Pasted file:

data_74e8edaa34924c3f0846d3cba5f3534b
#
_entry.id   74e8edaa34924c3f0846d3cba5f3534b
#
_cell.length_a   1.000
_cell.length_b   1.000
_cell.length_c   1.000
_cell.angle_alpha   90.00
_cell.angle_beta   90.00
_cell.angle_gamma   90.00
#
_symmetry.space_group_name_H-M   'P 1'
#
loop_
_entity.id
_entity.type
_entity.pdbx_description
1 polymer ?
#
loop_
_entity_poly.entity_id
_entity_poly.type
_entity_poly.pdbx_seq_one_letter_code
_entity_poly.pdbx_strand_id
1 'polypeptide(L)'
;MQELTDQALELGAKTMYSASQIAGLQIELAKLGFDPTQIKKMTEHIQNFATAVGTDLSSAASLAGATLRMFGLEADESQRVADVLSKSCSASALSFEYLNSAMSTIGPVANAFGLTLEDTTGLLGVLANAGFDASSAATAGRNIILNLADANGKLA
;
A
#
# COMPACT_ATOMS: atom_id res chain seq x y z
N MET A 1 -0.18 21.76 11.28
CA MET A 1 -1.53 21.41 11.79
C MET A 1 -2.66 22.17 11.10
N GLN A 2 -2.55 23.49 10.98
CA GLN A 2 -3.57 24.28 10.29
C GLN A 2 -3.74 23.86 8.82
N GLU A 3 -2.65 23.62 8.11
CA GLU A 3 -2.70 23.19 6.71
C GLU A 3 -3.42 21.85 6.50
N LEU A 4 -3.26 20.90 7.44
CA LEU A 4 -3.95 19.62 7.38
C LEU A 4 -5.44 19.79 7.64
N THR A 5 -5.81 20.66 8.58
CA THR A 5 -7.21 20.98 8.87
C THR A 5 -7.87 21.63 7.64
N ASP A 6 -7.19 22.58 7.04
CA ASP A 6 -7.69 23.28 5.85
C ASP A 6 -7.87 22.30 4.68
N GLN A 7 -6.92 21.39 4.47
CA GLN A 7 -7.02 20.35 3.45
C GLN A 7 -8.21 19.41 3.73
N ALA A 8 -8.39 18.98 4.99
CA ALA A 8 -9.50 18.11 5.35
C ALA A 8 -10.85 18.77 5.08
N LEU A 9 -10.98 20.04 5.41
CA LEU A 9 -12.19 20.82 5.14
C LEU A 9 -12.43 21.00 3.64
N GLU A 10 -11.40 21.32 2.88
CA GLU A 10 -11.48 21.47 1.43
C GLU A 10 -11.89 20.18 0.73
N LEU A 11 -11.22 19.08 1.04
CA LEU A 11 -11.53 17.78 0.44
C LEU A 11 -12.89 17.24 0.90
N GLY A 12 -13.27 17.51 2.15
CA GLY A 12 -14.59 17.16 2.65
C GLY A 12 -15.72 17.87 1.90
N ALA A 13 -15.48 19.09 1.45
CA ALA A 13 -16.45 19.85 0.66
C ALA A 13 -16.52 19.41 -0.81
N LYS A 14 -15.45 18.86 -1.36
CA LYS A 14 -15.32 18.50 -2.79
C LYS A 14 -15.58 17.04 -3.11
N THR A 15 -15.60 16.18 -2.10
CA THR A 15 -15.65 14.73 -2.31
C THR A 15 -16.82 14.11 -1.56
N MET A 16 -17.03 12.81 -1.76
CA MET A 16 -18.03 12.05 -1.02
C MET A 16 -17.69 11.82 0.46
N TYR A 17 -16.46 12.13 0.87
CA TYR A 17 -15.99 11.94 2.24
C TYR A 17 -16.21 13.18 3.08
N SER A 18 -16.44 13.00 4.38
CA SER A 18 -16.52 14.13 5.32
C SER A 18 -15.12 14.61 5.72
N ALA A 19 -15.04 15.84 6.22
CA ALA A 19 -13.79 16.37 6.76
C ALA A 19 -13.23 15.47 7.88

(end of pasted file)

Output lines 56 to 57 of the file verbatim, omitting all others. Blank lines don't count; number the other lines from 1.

CA LEU A 9 -12.19 20.82 5.14
C LEU A 9 -12.43 21.00 3.64